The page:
Un fuerte abrazo mi querido amigo, compadre y profesor David.

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  41. I liked the white-faced heron and the crested dove David. It is very clear how the birds of Australia differ from our northern birds.
    Hugs!

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  42. Very beautiful birds, although I'd rather not see the heron around my pond!

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  43. I can't get enough of your memories of Australia posts with all the wonderful birds.

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  44. They are all wonderful and photos of birds I will probably never get to see so I appreciate you sharing them. I appreciate you comment on my post from yesterday. I've deleted some of the pics and thanked you for letting me know I was probably showing a pitiful little sick bird. Enjoy your afternoon!

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  45. Crested pigeons are so pretty, but I love my mourning doves very much. Oh, to visit Australia...it was always on my wish list. I even had a pen pal there. You are so fortunate to have traveled to so many places. Such beautiful photos!

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  46. Great assortment of photos. Are the Grebes in Australia as elusive and fast as the ones on this continent? I was thrilled the first time I spotted and photographed a Grebe, but it kept diving underwater, and was hard to photograph. :-)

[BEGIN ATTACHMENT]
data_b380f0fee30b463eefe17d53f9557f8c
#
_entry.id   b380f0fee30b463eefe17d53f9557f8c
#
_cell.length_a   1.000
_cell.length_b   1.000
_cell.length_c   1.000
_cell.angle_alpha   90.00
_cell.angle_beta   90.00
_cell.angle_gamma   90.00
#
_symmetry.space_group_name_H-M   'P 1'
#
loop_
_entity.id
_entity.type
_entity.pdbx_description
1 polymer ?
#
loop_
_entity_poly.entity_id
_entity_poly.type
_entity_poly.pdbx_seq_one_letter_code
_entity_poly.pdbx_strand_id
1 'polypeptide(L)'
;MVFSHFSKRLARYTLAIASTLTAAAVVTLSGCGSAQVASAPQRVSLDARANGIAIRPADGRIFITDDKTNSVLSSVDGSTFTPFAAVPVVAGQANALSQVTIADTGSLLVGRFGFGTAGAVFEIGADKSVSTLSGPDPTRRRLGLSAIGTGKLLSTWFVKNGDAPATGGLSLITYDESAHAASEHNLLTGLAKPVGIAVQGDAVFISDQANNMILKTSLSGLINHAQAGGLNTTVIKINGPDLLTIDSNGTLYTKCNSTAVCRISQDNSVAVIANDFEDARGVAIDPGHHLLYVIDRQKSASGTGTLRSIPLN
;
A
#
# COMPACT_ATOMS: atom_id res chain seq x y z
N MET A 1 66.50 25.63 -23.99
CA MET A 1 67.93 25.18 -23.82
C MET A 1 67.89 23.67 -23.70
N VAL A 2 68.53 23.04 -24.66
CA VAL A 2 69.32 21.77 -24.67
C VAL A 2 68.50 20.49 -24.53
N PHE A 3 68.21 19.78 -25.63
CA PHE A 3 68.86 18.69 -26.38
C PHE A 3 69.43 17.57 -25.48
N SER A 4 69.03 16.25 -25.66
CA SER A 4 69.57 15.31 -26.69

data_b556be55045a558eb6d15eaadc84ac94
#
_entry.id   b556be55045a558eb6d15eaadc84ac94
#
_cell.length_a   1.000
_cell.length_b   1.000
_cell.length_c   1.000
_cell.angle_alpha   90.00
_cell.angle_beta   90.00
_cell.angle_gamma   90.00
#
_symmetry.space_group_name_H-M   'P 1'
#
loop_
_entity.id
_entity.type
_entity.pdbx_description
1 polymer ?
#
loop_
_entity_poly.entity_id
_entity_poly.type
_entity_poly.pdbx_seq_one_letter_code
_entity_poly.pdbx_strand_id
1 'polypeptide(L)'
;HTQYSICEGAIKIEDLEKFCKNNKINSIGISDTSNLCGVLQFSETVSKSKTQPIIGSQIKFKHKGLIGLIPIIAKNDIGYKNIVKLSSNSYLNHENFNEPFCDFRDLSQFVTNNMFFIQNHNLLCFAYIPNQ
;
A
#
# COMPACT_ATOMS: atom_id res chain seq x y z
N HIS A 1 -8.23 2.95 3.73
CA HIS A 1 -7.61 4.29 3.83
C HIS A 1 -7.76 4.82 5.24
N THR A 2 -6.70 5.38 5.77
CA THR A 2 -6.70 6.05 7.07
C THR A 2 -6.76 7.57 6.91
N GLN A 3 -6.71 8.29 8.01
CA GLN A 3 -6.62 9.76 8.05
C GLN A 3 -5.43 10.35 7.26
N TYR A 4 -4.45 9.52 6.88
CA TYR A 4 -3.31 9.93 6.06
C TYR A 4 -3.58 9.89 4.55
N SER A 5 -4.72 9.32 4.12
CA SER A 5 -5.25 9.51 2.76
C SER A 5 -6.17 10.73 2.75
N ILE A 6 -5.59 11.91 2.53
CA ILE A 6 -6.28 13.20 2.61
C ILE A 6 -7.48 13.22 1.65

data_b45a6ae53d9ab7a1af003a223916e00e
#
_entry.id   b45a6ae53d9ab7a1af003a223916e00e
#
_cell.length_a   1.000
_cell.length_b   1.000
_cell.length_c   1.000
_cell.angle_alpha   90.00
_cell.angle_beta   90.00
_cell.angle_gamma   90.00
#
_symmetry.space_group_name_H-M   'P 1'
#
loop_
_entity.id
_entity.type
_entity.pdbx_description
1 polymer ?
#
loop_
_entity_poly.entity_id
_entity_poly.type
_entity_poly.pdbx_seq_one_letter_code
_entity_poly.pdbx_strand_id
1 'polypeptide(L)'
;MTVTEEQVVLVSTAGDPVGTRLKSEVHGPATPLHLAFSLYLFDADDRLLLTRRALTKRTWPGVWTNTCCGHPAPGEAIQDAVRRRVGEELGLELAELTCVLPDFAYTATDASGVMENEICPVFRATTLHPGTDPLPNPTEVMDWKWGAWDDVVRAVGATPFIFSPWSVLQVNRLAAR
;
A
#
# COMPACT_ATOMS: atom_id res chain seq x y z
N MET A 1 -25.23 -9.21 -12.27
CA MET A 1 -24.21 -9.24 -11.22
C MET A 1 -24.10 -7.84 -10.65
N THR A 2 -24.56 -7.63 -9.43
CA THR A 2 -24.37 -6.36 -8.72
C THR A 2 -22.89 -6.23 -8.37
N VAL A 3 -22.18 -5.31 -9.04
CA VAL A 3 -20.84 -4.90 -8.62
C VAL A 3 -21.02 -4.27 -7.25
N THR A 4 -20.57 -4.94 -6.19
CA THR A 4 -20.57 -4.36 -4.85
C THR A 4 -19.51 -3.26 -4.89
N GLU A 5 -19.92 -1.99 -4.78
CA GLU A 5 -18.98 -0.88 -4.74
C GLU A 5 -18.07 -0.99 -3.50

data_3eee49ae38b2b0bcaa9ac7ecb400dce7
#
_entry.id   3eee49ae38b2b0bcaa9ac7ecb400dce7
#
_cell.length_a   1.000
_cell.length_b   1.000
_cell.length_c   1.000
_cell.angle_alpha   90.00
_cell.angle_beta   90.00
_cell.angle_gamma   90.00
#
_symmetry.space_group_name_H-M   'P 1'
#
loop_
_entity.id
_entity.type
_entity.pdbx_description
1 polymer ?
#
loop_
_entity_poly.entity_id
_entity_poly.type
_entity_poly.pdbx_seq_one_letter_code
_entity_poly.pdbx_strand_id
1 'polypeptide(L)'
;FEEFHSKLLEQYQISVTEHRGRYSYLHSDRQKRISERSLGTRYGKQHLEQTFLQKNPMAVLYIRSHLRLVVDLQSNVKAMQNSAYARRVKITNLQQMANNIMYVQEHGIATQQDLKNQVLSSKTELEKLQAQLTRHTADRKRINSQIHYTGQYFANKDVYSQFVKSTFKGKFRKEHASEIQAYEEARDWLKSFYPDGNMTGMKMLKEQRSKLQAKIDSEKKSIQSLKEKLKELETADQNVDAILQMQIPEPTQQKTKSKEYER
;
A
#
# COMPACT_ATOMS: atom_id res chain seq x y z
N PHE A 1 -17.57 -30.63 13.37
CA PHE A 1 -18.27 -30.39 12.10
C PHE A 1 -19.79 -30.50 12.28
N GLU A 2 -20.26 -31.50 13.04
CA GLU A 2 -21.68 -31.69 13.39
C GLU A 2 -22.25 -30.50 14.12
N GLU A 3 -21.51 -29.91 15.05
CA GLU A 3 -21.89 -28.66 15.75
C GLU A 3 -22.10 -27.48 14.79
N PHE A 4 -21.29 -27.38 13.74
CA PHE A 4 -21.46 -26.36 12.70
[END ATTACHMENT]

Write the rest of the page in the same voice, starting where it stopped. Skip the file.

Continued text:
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    1. They do keep diving and are hard to photograph. You have to invest some time and be patient.

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  47. You have certainly been presenting quite a variety of the bird population in Australia, David. As many others, I have been enjoying not only the photos but the accompanying information.

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  48. P.S. If you like Mergansers, I have two posts that will pop out tomorrow (Monday) of male and female Hooded Mergansers. (I love the coloring of the males. And Mergansers seem impervious to the cold and ice.)

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  49. A lovely selection, the Heron, of course is a favourite!

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  50. The crested pigeon is beautiful! We visited the Currumbin Wildlife Sanctuary a lifetime ago and I think I might have seen a couple of these.